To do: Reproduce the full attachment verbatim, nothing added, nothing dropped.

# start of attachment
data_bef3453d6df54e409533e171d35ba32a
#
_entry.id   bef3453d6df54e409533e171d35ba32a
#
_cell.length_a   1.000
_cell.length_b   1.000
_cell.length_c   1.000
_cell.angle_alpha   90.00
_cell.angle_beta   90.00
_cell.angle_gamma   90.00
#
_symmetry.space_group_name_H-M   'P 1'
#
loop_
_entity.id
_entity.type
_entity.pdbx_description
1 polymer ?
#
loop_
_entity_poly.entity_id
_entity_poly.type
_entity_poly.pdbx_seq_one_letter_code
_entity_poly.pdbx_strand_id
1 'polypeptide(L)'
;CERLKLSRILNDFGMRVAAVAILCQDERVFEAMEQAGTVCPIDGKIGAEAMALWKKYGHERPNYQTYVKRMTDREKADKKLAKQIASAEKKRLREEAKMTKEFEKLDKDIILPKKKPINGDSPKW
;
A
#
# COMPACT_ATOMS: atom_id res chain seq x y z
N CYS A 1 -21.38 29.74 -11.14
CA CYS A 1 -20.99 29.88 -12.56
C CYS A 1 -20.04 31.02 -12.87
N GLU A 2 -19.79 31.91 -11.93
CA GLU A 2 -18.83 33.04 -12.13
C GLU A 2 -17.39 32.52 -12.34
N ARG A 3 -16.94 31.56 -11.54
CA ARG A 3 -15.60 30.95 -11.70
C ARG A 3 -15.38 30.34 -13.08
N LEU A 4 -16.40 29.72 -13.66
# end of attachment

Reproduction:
data_bef3453d6df54e409533e171d35ba32a
#
_entry.id   bef3453d6df54e409533e171d35ba32a
#
_cell.length_a   1.000
_cell.length_b   1.000
_cell.length_c   1.000
_cell.angle_alpha   90.00
_cell.angle_beta   90.00
_cell.angle_gamma   90.00
#
_symmetry.space_group_name_H-M   'P 1'
#
loop_
_entity.id
_entity.type
_entity.pdbx_description
1 polymer ?
#
loop_
_entity_poly.entity_id
_entity_poly.type
_entity_poly.pdbx_seq_one_letter_code
_entity_poly.pdbx_strand_id
1 'polypeptide(L)'
;CERLKLSRILNDFGMRVAAVAILCQDERVFEAMEQAGTVCPIDGKIGAEAMALWKKYGHERPNYQTYVKRMTDREKADKKLAKQIASAEKKRLREEAKMTKEFEKLDKDIILPKKKPINGDSPKW
;
A
#
# COMPACT_ATOMS: atom_id res chain seq x y z
N CYS A 1 -21.38 29.74 -11.14
CA CYS A 1 -20.99 29.88 -12.56
C CYS A 1 -20.04 31.02 -12.87
N GLU A 2 -19.79 31.91 -11.93
CA GLU A 2 -18.83 33.04 -12.13
C GLU A 2 -17.39 32.52 -12.34
N ARG A 3 -16.94 31.56 -11.54
CA ARG A 3 -15.60 30.95 -11.70
C ARG A 3 -15.38 30.34 -13.08
N LEU A 4 -16.40 29.72 -13.66